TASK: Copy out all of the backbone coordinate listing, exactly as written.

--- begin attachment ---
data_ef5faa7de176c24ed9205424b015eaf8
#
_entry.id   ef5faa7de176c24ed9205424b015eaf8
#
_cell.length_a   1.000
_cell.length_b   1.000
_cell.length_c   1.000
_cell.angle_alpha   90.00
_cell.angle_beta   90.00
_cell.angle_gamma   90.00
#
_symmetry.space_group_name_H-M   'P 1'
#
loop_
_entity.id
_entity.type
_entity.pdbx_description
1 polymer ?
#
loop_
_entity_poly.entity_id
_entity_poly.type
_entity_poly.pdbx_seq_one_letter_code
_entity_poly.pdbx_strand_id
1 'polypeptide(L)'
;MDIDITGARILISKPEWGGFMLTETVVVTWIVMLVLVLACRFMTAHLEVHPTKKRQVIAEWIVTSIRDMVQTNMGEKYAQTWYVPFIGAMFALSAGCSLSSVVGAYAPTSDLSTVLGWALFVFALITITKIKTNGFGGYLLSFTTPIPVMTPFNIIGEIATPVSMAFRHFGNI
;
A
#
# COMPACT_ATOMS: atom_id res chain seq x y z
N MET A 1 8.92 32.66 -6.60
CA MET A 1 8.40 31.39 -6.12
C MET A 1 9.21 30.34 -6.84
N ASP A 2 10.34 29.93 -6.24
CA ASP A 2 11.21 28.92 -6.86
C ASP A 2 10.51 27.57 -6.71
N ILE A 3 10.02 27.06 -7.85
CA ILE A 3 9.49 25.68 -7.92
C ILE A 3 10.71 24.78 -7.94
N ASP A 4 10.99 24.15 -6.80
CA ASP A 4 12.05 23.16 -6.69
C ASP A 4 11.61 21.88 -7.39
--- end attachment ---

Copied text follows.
data_ef5faa7de176c24ed9205424b015eaf8
#
_entry.id   ef5faa7de176c24ed9205424b015eaf8
#
_cell.length_a   1.000
_cell.length_b   1.000
_cell.length_c   1.000
_cell.angle_alpha   90.00
_cell.angle_beta   90.00
_cell.angle_gamma   90.00
#
_symmetry.space_group_name_H-M   'P 1'
#
loop_
_entity.id
_entity.type
_entity.pdbx_description
1 polymer ?
#
loop_
_entity_poly.entity_id
_entity_poly.type
_entity_poly.pdbx_seq_one_letter_code
_entity_poly.pdbx_strand_id
1 'polypeptide(L)'
;MDIDITGARILISKPEWGGFMLTETVVVTWIVMLVLVLACRFMTAHLEVHPTKKRQVIAEWIVTSIRDMVQTNMGEKYAQTWYVPFIGAMFALSAGCSLSSVVGAYAPTSDLSTVLGWALFVFALITITKIKTNGFGGYLLSFTTPIPVMTPFNIIGEIATPVSMAFRHFGNI
;
A
#
# COMPACT_ATOMS: atom_id res chain seq x y z
N MET A 1 8.92 32.66 -6.60
CA MET A 1 8.40 31.39 -6.12
C MET A 1 9.21 30.34 -6.84
N ASP A 2 10.34 29.93 -6.24
CA ASP A 2 11.21 28.92 -6.86
C ASP A 2 10.51 27.57 -6.71
N ILE A 3 10.02 27.06 -7.85
CA ILE A 3 9.49 25.68 -7.92
C ILE A 3 10.71 24.78 -7.94
N ASP A 4 10.99 24.15 -6.80
CA ASP A 4 12.05 23.16 -6.69
C ASP A 4 11.61 21.88 -7.39